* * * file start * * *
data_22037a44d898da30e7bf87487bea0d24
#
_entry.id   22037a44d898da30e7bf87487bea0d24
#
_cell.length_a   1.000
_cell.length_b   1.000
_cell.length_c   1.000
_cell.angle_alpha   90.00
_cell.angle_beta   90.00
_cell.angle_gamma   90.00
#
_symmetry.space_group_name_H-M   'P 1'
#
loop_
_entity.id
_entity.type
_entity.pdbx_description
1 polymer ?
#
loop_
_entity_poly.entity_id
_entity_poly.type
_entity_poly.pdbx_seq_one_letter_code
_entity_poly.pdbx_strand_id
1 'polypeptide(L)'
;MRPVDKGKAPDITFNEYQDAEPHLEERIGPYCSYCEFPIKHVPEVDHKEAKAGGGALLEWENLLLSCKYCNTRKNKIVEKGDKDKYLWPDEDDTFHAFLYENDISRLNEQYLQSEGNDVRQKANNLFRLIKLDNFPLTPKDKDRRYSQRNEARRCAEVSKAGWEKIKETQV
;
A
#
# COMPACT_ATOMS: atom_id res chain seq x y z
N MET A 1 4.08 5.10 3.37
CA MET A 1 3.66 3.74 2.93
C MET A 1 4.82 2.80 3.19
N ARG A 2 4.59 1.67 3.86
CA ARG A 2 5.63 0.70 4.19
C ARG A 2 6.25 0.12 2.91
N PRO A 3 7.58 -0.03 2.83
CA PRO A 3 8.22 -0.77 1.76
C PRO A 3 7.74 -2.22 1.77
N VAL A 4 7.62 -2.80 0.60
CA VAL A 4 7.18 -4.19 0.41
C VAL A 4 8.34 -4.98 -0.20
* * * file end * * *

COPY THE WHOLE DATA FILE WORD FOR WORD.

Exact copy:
data_22037a44d898da30e7bf87487bea0d24
#
_entry.id   22037a44d898da30e7bf87487bea0d24
#
_cell.length_a   1.000
_cell.length_b   1.000
_cell.length_c   1.000
_cell.angle_alpha   90.00
_cell.angle_beta   90.00
_cell.angle_gamma   90.00
#
_symmetry.space_group_name_H-M   'P 1'
#
loop_
_entity.id
_entity.type
_entity.pdbx_description
1 polymer ?
#
loop_
_entity_poly.entity_id
_entity_poly.type
_entity_poly.pdbx_seq_one_letter_code
_entity_poly.pdbx_strand_id
1 'polypeptide(L)'
;MRPVDKGKAPDITFNEYQDAEPHLEERIGPYCSYCEFPIKHVPEVDHKEAKAGGGALLEWENLLLSCKYCNTRKNKIVEKGDKDKYLWPDEDDTFHAFLYENDISRLNEQYLQSEGNDVRQKANNLFRLIKLDNFPLTPKDKDRRYSQRNEARRCAEVSKAGWEKIKETQV
;
A
#
# COMPACT_ATOMS: atom_id res chain seq x y z
N MET A 1 4.08 5.10 3.37
CA MET A 1 3.66 3.74 2.93
C MET A 1 4.82 2.80 3.19
N ARG A 2 4.59 1.67 3.86
CA ARG A 2 5.63 0.70 4.19
C ARG A 2 6.25 0.12 2.91
N PRO A 3 7.58 -0.03 2.83
CA PRO A 3 8.22 -0.77 1.76
C PRO A 3 7.74 -2.22 1.77
N VAL A 4 7.62 -2.80 0.60
CA VAL A 4 7.18 -4.19 0.41
C VAL A 4 8.34 -4.98 -0.20